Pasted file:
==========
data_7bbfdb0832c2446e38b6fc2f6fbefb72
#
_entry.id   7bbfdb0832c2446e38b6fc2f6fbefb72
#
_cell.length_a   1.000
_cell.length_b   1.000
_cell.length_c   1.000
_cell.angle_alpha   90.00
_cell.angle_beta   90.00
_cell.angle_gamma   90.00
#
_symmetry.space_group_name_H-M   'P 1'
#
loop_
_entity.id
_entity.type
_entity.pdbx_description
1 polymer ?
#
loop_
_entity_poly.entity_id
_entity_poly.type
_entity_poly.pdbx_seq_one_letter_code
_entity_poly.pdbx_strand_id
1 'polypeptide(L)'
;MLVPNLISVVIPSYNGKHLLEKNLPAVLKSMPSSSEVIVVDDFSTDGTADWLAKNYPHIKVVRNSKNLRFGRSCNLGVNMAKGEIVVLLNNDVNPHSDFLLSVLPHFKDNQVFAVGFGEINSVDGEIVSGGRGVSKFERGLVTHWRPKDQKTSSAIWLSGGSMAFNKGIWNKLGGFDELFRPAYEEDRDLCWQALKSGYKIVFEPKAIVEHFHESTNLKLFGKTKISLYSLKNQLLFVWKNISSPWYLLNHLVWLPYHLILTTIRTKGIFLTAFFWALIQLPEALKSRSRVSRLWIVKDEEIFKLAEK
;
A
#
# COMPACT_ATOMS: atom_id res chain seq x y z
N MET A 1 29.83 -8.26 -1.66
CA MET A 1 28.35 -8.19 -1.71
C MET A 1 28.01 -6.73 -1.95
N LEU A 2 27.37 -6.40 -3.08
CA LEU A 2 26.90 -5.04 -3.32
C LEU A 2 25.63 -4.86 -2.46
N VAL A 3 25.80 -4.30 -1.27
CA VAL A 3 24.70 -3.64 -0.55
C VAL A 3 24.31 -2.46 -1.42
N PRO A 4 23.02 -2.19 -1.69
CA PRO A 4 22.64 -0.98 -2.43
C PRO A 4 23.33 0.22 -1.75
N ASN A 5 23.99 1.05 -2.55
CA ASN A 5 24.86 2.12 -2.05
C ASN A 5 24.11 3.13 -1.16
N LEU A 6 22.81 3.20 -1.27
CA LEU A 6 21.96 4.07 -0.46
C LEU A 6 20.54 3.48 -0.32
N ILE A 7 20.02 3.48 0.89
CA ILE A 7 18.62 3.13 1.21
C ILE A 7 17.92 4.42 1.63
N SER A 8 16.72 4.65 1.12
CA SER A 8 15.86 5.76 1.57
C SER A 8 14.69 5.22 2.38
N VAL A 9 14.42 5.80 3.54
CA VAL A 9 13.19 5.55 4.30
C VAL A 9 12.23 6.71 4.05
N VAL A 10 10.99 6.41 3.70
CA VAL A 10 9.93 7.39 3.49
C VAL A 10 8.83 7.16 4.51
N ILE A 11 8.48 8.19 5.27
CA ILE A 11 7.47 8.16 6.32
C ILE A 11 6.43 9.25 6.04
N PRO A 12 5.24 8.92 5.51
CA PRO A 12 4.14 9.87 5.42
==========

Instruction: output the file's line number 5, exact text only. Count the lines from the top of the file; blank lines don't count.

_cell.length_a   1.000